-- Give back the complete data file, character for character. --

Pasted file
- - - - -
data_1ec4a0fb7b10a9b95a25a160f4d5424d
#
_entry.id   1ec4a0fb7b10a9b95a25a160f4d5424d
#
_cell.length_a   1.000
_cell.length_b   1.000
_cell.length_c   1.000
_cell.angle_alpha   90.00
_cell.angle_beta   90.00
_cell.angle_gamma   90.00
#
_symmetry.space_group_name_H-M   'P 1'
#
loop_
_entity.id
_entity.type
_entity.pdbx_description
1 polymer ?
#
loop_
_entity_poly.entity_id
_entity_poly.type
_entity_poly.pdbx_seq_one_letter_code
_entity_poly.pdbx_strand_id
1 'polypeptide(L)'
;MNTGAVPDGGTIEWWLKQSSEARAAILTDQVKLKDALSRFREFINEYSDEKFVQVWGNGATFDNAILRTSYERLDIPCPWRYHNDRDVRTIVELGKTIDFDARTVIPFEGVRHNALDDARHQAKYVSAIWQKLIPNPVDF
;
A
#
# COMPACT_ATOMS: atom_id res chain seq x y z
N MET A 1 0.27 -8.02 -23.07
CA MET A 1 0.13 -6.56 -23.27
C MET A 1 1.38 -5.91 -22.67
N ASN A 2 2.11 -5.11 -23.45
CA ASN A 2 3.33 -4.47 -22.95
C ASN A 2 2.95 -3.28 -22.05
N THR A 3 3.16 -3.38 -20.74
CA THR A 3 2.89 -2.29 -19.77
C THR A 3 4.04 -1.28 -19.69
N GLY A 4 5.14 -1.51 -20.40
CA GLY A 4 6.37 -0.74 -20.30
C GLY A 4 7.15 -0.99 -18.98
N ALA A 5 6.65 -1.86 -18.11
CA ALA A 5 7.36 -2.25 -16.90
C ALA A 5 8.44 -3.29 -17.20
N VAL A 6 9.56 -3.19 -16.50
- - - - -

data_1ec4a0fb7b10a9b95a25a160f4d5424d
#
_entry.id   1ec4a0fb7b10a9b95a25a160f4d5424d
#
_cell.length_a   1.000
_cell.length_b   1.000
_cell.length_c   1.000
_cell.angle_alpha   90.00
_cell.angle_beta   90.00
_cell.angle_gamma   90.00
#
_symmetry.space_group_name_H-M   'P 1'
#
loop_
_entity.id
_entity.type
_entity.pdbx_description
1 polymer ?
#
loop_
_entity_poly.entity_id
_entity_poly.type
_entity_poly.pdbx_seq_one_letter_code
_entity_poly.pdbx_strand_id
1 'polypeptide(L)'
;MNTGAVPDGGTIEWWLKQSSEARAAILTDQVKLKDALSRFREFINEYSDEKFVQVWGNGATFDNAILRTSYERLDIPCPWRYHNDRDVRTIVELGKTIDFDARTVIPFEGVRHNALDDARHQAKYVSAIWQKLIPNPVDF
;
A
#
# COMPACT_ATOMS: atom_id res chain seq x y z
N MET A 1 0.27 -8.02 -23.07
CA MET A 1 0.13 -6.56 -23.27
C MET A 1 1.38 -5.91 -22.67
N ASN A 2 2.11 -5.11 -23.45
CA ASN A 2 3.33 -4.47 -22.95
C ASN A 2 2.95 -3.28 -22.05
N THR A 3 3.16 -3.38 -20.74
CA THR A 3 2.89 -2.29 -19.77
C THR A 3 4.04 -1.28 -19.69
N GLY A 4 5.14 -1.51 -20.40
CA GLY A 4 6.37 -0.74 -20.30
C GLY A 4 7.15 -0.99 -18.98
N ALA A 5 6.65 -1.86 -18.11
CA ALA A 5 7.36 -2.25 -16.90
C ALA A 5 8.44 -3.29 -17.20
N VAL A 6 9.56 -3.19 -16.50